Partly implemented. Blood Borne Virus, Hepatitis C and asthma clinics are now in place.

12.22 The lack of audit/quality assurance in healthcare should be addressed (paragraph 6.7).

Partly implemented. Some audit processes have been introduced. The pharmacist undertakes methadone compliance audits.

12.23 The Royal College of Nursing learning representative should be utilised more fully (paragraph 6.7).

Partly implemented. A Learning Resource Centre has been developed within the Health Centre. However, this is not fully used due to other demands on staff.

12.24 The uncertainty about the number of hours which the doctor was spending in the prison should be cleared up (paragraph 6.9).

Implemented. A new doctor has been appointed and a new Service Level Agreement signed.

12.25 Medical cover should be provided when the doctors are on annual leave (paragraph 6.9).

Not implemented.

12.26 The practice of sending prisoners direct to hospital without examination when the doctor is called 'out of hours' should be reviewed (paragraph 6.10).

Implemented. All calls are now routed through a 'call centre'. Prison staff can speak to a doctor who will make a decision based on the symptoms. It is still unlikely that a doctor will attend in person and if required, staff would be advised to transfer the prisoner to hospital.

12.27 Three-monthly reviews of medication prescriptions should be carried out (paragraph 6.10).


12.28 Chronic illness management should be formalised (paragraph 6.10).

Not implemented.

12.29 Learning, Skills and Employability provision should develop a strategic vision to promote communication and collaboration (paragraphs 7.2 and 7.15).

Implemented. Learning Centre staff are now involved in Vocational Training courses. A new inclusion meeting structure has helped improve communications and allowed greater collaborative working.

12.30 The space for vocational workshops should be increased to allow more prisoner participation (paragraph 7.3).

Not implemented. Painting and Bricklaying have no capacity to increase trainee places. At the time of the inspection the hairdressing salon was closed to allow staff re-deployment.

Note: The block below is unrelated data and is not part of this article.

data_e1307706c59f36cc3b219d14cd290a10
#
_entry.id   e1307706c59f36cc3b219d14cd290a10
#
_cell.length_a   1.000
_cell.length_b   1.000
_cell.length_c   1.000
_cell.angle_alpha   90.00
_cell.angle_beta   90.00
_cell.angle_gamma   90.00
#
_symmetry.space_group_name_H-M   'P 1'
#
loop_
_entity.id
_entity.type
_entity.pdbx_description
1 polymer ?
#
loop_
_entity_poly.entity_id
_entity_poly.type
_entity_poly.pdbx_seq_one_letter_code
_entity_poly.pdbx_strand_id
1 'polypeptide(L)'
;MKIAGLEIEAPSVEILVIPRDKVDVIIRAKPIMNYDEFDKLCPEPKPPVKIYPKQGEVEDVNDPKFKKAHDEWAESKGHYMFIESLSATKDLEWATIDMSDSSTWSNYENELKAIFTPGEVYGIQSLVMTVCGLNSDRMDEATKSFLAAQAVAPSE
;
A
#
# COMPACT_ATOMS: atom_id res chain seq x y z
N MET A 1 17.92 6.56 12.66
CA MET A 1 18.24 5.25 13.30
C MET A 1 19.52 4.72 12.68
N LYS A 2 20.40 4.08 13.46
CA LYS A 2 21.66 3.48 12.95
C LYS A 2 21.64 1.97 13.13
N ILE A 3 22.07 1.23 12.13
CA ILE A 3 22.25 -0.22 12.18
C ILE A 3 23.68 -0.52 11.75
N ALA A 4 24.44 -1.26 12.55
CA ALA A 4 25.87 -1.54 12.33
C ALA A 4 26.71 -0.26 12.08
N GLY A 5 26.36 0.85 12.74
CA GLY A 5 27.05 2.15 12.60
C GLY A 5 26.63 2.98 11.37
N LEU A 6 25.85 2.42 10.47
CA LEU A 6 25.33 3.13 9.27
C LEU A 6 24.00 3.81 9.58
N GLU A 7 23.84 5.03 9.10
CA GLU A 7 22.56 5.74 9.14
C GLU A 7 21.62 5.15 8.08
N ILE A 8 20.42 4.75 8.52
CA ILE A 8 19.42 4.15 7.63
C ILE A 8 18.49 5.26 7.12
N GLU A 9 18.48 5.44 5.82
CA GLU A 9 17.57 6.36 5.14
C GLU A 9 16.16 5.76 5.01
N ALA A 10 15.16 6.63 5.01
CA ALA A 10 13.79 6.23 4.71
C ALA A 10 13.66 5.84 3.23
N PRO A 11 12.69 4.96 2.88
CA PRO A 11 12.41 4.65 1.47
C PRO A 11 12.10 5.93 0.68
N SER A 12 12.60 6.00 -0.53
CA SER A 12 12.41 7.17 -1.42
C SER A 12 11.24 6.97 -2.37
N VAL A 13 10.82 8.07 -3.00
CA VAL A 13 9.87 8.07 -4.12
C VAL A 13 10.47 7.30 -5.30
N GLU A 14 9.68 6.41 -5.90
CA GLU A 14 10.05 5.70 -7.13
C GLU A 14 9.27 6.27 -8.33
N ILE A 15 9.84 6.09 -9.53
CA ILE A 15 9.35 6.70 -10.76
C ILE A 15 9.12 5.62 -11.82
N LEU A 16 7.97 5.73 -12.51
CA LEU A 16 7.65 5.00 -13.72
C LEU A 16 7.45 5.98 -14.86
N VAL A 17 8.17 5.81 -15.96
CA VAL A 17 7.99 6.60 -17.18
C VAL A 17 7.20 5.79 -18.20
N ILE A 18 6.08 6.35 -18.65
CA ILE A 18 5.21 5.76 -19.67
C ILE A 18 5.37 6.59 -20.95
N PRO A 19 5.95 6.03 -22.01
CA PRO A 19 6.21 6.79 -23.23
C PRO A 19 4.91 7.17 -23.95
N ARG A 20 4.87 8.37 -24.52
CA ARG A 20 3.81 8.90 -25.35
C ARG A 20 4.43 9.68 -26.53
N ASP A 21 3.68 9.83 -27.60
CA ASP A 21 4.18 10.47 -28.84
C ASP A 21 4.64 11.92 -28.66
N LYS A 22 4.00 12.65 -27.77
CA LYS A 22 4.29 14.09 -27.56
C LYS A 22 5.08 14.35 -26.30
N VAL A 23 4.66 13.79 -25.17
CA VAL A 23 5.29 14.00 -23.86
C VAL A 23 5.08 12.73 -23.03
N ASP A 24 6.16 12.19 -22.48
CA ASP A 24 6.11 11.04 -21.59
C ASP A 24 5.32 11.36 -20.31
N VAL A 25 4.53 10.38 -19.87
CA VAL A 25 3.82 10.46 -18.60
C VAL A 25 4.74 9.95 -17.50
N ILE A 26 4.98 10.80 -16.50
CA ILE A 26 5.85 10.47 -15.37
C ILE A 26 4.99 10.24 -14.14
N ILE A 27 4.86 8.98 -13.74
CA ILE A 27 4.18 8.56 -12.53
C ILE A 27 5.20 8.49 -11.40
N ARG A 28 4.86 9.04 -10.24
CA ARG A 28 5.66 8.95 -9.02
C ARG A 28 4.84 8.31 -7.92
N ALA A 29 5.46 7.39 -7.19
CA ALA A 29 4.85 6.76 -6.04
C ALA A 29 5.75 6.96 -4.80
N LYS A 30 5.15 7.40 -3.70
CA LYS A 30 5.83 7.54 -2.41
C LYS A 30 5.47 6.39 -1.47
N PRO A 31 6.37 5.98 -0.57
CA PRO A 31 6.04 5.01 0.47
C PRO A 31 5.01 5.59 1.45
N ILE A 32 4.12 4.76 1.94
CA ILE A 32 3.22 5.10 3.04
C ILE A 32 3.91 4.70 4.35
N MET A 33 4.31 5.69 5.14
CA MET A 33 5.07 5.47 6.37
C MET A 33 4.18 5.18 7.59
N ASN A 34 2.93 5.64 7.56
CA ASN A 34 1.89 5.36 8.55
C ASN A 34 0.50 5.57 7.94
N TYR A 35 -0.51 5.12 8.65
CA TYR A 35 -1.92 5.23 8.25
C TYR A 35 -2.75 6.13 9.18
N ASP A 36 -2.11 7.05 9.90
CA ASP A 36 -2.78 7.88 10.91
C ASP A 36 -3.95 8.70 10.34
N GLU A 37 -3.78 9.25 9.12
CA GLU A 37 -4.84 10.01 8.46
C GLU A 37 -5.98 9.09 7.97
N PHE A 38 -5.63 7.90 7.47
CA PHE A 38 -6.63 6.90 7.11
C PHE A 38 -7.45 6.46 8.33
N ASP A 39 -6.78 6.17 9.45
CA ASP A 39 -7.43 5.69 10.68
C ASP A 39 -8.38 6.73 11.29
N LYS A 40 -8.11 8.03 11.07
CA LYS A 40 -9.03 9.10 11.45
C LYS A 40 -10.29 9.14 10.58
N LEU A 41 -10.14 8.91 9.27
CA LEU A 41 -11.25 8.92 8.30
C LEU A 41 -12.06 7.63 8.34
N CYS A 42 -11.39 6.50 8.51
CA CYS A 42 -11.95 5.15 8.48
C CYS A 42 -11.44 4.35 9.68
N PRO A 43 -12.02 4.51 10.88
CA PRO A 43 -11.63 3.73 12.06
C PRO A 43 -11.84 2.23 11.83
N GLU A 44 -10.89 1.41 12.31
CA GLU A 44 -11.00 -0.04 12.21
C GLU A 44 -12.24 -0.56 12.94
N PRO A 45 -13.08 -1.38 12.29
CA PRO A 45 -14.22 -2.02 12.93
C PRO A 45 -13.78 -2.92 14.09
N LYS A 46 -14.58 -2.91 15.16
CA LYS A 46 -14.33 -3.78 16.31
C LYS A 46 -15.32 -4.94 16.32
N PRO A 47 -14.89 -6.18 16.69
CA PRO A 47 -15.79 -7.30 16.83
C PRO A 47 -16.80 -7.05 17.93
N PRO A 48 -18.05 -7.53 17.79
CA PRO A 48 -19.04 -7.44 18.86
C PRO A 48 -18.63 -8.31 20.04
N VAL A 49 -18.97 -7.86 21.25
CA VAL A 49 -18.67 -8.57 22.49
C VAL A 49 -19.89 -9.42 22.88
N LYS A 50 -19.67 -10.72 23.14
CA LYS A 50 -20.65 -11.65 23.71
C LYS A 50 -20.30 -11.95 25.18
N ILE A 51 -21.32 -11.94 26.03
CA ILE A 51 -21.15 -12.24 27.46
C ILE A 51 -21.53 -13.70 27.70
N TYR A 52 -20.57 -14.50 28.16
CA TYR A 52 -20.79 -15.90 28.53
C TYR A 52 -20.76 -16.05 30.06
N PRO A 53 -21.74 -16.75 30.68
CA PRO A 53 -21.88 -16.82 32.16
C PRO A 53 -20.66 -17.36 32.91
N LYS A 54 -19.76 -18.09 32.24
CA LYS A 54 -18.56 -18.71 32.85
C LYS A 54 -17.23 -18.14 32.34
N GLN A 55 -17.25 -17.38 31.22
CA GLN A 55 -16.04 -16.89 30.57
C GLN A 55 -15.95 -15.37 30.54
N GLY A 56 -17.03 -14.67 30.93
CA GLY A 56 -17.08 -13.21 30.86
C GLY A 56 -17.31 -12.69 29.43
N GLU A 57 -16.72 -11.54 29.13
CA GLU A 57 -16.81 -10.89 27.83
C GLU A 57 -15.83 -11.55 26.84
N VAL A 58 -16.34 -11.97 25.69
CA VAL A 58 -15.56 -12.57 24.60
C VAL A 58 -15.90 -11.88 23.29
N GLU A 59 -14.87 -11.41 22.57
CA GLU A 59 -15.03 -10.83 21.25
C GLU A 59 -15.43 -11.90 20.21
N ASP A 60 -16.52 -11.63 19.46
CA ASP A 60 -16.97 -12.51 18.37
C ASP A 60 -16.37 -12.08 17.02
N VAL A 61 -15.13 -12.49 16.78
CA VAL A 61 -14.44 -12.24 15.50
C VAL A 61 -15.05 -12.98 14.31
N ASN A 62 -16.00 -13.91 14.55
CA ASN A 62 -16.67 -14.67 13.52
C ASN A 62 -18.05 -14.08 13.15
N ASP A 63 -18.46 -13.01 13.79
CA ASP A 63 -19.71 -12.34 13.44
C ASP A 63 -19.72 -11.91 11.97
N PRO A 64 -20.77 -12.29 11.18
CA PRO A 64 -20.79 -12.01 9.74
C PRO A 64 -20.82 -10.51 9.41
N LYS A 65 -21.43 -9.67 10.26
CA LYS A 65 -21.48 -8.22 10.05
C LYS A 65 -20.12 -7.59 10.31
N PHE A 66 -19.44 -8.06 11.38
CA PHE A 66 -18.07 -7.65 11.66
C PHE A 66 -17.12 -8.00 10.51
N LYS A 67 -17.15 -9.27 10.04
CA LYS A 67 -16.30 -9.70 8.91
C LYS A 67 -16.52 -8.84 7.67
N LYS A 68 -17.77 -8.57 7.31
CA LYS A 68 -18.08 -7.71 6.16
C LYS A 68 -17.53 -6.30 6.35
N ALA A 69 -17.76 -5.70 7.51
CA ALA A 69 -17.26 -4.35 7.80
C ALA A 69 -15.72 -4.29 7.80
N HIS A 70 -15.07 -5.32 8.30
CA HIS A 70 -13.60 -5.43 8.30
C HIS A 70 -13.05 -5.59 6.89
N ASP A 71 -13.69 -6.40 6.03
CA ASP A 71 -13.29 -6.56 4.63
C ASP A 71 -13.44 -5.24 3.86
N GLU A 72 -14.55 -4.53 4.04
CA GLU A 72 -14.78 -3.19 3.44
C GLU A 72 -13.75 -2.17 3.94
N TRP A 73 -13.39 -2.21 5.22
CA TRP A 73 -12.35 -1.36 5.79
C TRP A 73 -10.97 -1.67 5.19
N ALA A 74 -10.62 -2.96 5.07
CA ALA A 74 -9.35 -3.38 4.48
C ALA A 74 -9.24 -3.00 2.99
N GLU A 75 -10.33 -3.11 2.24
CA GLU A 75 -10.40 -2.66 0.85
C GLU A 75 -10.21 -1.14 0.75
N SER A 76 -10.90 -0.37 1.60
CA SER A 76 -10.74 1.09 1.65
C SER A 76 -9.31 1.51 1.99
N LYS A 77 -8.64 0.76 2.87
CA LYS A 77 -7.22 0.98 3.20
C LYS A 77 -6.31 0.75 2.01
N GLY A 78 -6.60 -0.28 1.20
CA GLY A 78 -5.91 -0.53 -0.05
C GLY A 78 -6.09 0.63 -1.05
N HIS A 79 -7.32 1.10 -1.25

12.31 A rigorous system of allocating and monitoring LSE activities to ensure good attendance at learning centre programmes should be introduced (paragraph 7.6).

Partly implemented. Closer co-operation between the Inclusion and Residential functions has resulted in some improvement. A proposed review of Ailsa Hall will focus on this area.

12.32 The prison should continue to increase the range and breadth of accredited opportunities (paragraph 7.14).

Not implemented. There is no capacity to increase the number of accredited opportunities. However, a review of provision against aggregated need has led to a change of focus.

12.33 The prison should develop ways of celebrating success and recognising achievement in LSE provision (paragraph 7.14).

Implemented. A presentation ceremony is provided, with refreshments, on completion of Vocational Training courses, Programmes and Education.

12.34 A quality assurance system to ensure continuous improvement of teaching and the learning experience should be introduced (paragraph 7.17).

Partly implemented. A database of student progress has been developed. Motherwell College has a quality assurance system in place in the college but not in the prison. A working group has been set up to develop a system which can be rolled out to all Motherwell College prison sites.

12.35 The prison should develop a system of noting and monitoring requests made to the Family Contact Development Officers by visitors and the action taken in response to such requests (paragraph 8.1).

Not implemented. The FCDO office is not permanently staffed and there is no evidence of any improvement in the handover and information sharing process.

12.36 The prison should continue to run the family awareness sessions and be proactive in advertising them (paragraph 8.4).

Not implemented. An information booklet has been added to the prison's intranet site and copies are available in the visits area. There have been no one-to-one sessions.

12.37 The Race Relations Monitoring Group should be reinvigorated and should meet on a regular basis (paragraph 8.24).

Not implemented.

12.38 A system should be put in place which can quickly identify the number of ethnic minority and foreign national prisoners being held, and where they are being held in the prison (paragraph 8.25).

Implemented. A form is completed in Reception. The coordinator then speaks to the prisoners. An up-to-date list can be printed from the system.

12.39 The chaplains should be proactive in examining the reasons for the poor attendance at Sunday services, particularly from Darroch Hall (paragraph 8.29).

Partly implemented. A member of the chaplaincy team attempts to see all new admissions and a card is issued outlining the times of the services and the activities of the chaplaincy team. Although there are a lot of requests to see a chaplain this has not led to any significant increase in numbers at Sunday worship.

12.40 A clear system should be identified to ensure cereal is issued to those prisoners in Ailsa Hall who want it (paragraph 9.20).

Implemented. Cereal is put into bags and issued along with the evening meal.

12.41 Prisoners working in the laundry should be offered the opportunity to study for the Guild of Cleaners and Launderers qualification (paragraph 9.25).

Not implemented. This qualification is changing to a vocational qualification and there are plans for the prison to deliver this. Two staff have been trained and initial meetings have taken place with the SQA.